The Home & Business Magazine

Buying at Property Auctions

Written by Helen Davis  •  Monday, 05.09.2016, 11:27

Does Buying a Property at an Auction Really Save Money?

Whether buying a property to live in, or seeking a buy-to-let investment; everyone wants to save money. We asked Kevin O’Conner, a real estate expert who owns “Is a property auction a good way to achieve this objective?”

Kevin said “Property auctions have always been extremely popular, but repossessed property is bringing out the buyers in ever- increasing numbers. Essential Information Group (EIG) stated that the number of residential and commercial lots sold in April 2016 was 13% higher than just 12 months earlier. Everyone wants to save money, but is an auction the most effective means of doing so?

Advantages of Property Auctions
Save money: Repossessed properties are being sold at property auctions for a fraction of the price they would have, had they been bought through an estate agent. According to some sources; buy-to-let investors can save up to 40%.
Quick sale: It is possible to buy a property more quickly than would be possible through an estate agent. The process is particularly beneficial for those who want a quick sale.
Early offers: An interested buyer could make an early offer, which would mean that there is no need to hold the property auction. Although the entry would be removed online and from the auction catalogue, commission will still be payable.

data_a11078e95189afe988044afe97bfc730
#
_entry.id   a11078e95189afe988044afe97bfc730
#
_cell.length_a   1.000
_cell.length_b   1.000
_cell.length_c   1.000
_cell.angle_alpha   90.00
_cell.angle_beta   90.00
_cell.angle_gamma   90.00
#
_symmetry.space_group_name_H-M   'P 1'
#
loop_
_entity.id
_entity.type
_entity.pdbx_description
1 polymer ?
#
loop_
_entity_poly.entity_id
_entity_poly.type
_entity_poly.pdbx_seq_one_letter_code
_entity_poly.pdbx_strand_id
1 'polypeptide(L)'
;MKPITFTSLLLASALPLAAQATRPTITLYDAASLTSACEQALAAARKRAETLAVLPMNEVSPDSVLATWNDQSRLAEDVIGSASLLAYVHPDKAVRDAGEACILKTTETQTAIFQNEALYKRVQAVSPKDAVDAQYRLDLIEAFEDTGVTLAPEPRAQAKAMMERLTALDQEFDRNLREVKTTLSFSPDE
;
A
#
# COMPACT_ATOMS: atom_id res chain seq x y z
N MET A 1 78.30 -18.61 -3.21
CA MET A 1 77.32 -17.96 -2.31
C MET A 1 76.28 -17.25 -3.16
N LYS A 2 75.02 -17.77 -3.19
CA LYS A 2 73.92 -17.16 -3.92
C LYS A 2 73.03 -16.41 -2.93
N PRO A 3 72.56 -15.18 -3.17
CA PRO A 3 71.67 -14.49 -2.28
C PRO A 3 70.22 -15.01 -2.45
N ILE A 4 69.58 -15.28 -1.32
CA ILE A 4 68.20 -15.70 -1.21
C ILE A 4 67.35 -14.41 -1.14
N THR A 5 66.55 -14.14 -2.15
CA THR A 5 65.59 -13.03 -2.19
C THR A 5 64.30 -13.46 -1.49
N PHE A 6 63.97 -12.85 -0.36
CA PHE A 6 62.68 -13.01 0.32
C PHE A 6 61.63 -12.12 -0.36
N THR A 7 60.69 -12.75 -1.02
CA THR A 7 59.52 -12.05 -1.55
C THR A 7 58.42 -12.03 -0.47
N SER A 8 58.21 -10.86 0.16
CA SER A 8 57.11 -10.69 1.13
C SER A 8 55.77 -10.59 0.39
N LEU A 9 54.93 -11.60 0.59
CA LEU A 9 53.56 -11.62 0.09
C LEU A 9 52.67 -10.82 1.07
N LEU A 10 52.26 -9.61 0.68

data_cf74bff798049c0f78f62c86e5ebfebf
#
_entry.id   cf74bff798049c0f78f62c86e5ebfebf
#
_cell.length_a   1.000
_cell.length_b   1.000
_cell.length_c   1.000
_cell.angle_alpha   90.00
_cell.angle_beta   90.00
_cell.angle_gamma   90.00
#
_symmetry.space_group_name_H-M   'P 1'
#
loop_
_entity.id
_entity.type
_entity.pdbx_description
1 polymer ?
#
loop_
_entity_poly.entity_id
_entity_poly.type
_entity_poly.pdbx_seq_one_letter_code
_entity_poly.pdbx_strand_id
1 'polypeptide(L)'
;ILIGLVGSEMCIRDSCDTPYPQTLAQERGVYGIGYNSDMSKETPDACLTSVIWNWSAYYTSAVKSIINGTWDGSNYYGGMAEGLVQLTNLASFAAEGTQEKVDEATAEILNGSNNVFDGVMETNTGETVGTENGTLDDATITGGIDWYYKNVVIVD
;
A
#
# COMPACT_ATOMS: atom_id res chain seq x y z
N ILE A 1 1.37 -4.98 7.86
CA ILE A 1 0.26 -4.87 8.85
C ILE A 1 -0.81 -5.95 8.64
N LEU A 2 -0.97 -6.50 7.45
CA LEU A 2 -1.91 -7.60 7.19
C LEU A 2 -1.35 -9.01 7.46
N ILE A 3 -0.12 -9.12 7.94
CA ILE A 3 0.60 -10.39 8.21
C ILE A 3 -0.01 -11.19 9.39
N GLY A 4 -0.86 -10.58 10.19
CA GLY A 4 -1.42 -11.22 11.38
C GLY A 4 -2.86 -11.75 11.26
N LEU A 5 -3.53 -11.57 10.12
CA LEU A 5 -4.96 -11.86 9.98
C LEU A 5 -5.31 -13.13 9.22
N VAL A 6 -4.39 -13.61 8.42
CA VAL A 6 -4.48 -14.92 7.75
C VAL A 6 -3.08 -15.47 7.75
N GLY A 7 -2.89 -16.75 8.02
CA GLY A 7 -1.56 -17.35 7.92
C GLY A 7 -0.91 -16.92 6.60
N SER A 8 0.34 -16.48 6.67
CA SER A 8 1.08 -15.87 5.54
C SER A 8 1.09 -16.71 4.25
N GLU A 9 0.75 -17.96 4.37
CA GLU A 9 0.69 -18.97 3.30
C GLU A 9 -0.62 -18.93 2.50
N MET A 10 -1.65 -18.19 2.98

No gazumping: The falling of the hammer finalises the sale, which means that it would be unlawful for someone to offer a higher amount prior to the contracts being exchanged.
Re-sale on the open market: A cash-rich investor could purchase a repossessed property at a reduced rate, perform sufficient renovations, and sell it on the open market for a nice profit.

Disadvantages of Property Auctions
Enthusiasm: The whole occasion could cause a bidder to get carried away and over-bid.
Sales commission: Just like an estate agent charges fees, an auction house will also charge for its services. Commission is only taken from the final sale price.
Pre-auction period: There isn’t a great deal of time to perform the necessary research and arrange financing, once a property auction has been arranged.
Higher risk: The lack of time to perform sufficient investigation could mean that buying a property is little more than a gamble. A bad decision at a property auction could mean that any money saved is needed to correct any issues.
Mortgage financing: Individuals who are buying a property, are likely to find that it is harder to get a buy-to-let mortgage than it was a few years ago. The majority of mortgage companies will want a deposit of upwards of 1%.

A property auction is an excellent way to save money, especially given the number of repossessed properties currently available. Buying a property can be complex and administratively confusing, so it is important to undertake plenty of research prior to placing a bid.”

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